Just two and a half weeks ago, D’Angelo Russell appeared to be crying on the Los Angeles Lakers’ bench.

The scene happened during a regular season game against a rebuilding Portland Trail Blazers team where the Lakers were well on their way to a 134-110 blowout win. This was nothing close to an emotional playoff duel and the stakes were as low as they could have been for an official NBA game, so most assumed that Russell knew something about an imminent trade that would send him away from Los Angeles.

No trade materialized over the next two weeks though and Russell–together with the entire Laker roster–made it through the trade deadline unscathed. The incident at the Portland game turned out to be a false alarm with regards to a trade, although it seemed to have served as a wake-up call for the 27-year-old guard.

Beginning with that win over the Trail Blazers, Russell has played his best basketball of the season as the second overall pick of the 2015 NBA Draft has averaged 22.7 points, four threes on 44.0% three-point shooting, 3.1 rebounds, 7.2 assists, and 0.8 steals since.

The Lakers have won nine of the 13 games that they have played during this stretch, including six of their last seven which started off with a nine-point win over the East-leading Boston Celtics. What made this victory even more impressive was that they managed to win against a complete Celtics team even with LeBron James and Anthony Davis sidelined. Russell played a crucial role that evening as he tallied 16 points, four three-pointers, eight rebounds, 14 assists, two steals, and only one turnover.


Those 14 assists when they faced Boston were a season-high for Russell at the time, but he quickly set a new one in Los Angeles’ latest outing where they handily beat the Utah Jazz, 138-122. Russell handed out a career-high 17 assists in the win where he also added 11 points, nine rebounds, and a steal. His excellent playmaking led to big nights from Davis and Rui Hachimura who scored 37 and 36 points, respectively, to become the first Laker duo in 21 years to score at least 35 points each in the same game.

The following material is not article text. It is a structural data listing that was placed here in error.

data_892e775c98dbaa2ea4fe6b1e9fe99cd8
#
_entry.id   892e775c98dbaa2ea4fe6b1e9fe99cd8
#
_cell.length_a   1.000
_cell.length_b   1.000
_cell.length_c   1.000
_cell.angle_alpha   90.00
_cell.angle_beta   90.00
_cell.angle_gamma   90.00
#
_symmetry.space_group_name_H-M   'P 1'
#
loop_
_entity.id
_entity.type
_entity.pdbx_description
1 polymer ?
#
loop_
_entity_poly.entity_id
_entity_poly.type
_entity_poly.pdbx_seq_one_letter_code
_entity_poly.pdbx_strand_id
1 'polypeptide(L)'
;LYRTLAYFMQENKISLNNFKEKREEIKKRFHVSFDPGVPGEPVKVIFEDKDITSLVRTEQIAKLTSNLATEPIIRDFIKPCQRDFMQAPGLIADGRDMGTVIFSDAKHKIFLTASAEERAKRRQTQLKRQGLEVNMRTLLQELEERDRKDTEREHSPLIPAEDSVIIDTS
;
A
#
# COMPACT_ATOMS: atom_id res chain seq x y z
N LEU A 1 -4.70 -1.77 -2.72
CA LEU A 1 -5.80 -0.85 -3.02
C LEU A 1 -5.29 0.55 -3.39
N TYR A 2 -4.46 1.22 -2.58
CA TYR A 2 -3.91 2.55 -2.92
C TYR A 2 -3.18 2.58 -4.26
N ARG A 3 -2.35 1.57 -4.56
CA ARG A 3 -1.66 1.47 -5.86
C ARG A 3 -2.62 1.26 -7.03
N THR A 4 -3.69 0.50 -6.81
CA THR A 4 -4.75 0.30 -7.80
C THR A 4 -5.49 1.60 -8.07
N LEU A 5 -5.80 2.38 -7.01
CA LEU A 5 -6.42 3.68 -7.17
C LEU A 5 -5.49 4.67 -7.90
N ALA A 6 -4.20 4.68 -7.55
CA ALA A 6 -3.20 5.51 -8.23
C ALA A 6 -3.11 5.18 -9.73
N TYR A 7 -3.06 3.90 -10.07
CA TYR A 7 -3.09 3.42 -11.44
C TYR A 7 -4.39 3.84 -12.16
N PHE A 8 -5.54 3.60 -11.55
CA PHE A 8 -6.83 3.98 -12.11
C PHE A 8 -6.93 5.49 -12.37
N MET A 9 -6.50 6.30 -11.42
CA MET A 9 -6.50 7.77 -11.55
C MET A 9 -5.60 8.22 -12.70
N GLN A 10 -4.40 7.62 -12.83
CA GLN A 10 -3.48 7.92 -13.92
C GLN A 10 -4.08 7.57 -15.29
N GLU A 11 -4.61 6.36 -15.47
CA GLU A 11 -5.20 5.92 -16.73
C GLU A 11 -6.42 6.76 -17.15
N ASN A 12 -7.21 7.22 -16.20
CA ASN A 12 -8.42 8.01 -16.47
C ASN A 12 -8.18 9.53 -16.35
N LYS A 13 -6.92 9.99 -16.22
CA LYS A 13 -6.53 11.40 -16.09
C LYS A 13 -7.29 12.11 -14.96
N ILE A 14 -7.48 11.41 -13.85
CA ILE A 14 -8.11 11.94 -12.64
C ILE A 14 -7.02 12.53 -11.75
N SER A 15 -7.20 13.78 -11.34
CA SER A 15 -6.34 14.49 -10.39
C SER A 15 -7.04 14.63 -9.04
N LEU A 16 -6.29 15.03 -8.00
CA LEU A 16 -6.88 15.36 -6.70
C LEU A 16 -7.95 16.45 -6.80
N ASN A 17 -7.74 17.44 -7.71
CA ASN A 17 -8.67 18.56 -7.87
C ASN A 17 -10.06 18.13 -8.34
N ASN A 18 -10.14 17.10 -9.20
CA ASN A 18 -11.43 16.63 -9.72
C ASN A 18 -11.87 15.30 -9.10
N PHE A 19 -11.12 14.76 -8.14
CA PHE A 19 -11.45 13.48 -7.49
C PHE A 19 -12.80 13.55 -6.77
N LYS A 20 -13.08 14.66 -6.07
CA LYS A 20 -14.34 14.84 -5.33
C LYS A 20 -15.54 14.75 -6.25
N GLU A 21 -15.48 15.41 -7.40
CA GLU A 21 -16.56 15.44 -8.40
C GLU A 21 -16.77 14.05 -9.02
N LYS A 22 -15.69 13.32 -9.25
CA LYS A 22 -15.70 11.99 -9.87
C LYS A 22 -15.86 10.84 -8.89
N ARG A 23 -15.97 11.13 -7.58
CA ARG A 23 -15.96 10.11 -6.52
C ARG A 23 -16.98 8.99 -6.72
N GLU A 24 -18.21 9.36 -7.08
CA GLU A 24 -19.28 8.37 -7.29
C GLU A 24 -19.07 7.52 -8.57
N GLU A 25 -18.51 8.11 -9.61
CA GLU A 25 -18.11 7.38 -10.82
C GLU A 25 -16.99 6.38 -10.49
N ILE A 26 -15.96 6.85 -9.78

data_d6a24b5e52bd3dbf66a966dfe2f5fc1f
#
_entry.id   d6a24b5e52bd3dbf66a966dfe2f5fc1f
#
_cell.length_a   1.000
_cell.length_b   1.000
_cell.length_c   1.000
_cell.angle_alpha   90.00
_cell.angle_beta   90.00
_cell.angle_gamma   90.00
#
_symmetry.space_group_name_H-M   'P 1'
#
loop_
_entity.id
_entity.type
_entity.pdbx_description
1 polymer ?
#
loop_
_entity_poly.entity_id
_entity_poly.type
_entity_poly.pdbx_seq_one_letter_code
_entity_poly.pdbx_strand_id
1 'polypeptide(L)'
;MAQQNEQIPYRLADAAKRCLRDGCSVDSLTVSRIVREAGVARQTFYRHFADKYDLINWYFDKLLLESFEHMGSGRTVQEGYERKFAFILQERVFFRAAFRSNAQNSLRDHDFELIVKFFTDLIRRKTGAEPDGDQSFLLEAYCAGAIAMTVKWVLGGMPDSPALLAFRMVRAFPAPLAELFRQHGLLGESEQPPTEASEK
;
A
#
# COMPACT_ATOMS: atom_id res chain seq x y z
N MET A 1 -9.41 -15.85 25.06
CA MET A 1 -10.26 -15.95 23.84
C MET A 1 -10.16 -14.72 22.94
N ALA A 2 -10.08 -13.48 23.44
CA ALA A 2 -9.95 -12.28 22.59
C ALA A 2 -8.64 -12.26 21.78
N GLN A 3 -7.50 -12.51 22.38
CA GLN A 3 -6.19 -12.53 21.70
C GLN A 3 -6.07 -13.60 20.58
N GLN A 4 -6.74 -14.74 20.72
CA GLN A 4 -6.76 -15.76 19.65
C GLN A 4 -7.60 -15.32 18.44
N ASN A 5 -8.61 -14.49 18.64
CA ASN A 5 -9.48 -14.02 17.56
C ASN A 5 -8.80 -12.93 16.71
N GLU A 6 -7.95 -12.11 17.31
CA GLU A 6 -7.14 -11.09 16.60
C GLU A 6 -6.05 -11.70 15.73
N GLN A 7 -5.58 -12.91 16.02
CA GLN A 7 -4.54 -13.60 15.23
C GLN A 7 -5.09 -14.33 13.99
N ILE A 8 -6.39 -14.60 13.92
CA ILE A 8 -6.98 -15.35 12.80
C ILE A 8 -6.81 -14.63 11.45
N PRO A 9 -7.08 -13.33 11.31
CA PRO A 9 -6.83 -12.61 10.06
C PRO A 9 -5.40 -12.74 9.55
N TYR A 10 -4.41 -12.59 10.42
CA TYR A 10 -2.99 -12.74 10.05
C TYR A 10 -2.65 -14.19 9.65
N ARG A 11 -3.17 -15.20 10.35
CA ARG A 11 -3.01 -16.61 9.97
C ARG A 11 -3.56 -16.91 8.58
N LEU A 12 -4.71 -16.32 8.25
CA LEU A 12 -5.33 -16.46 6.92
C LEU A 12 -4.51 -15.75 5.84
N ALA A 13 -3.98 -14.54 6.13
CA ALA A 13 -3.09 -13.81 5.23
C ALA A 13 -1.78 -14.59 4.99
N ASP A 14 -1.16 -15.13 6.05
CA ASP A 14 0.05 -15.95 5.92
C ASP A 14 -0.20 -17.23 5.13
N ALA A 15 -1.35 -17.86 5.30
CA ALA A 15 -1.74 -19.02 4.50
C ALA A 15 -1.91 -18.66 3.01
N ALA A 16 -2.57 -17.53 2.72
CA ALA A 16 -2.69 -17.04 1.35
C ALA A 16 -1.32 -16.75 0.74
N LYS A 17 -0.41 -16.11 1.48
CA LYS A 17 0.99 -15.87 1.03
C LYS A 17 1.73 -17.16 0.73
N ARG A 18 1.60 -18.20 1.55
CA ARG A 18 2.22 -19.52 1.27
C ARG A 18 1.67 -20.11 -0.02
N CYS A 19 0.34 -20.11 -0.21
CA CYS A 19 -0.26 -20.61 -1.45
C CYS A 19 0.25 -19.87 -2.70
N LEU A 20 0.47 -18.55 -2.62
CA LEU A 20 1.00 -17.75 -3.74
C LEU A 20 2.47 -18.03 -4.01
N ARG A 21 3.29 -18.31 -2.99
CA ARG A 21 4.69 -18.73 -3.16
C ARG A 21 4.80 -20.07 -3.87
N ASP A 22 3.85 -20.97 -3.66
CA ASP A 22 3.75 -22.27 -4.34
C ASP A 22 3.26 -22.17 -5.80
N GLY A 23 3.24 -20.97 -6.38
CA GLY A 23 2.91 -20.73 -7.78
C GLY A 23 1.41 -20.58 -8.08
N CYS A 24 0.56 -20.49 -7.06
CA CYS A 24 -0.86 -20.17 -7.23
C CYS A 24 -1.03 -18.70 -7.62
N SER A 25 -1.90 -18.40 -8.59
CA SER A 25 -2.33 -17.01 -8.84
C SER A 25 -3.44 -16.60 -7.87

Russell’s production in thesepast three weeks is actually comparable with the numbers that he put up during his lone NBA All-Star campaign back in ‘18-’19 when he was still with the Brooklyn Nets. Curiously, Los Angeles just brought in Russell’s backcourt partner from that season, Spencer Dinwiddie, via the buyout market last week. The familiarity of this duo with one another should only help Russell as he tries to turn this hot streak into the new norm.

Los Angeles may not have been able to bring in another star to complement James and Davis, yet they do have a player who is talented enough to make it work in Russell. It has become apparent over his nine-year career that he can succeed in the right situations and the Lakers must find a way to bring out the best in him if they are to make a deep run come the postseason.

With less than a third of the regular season remaining, these next few weeks will be critical in determining the fate of this team. If they can enter the postseason–whether it be through the play-in or a guaranteed berth–with enough momentum, they could conceivably make another run at the Western Conference Finals and even the NBA Finals if things fall their way. There are no proven winners among the contenders in the West outside of the Denver Nuggets which gives this veteran Los Angeles group a bit of an edge.

The continued evolution and maturity of Russell will be an important theme to watch for the Lakers during this next month or so as he stands out as the biggest wildcard for this team. If he can maintain his current form and even take his game another level higher, this team could very well take a leap from dark horse contenders to bona fide threats to win the title.

Russell’s career may not have panned out the way that Los Angeles’ front office wanted it to when they drafted him almost nine years ago, but he still has a chance to be a difference maker for this franchise albeit in a slightly different manner.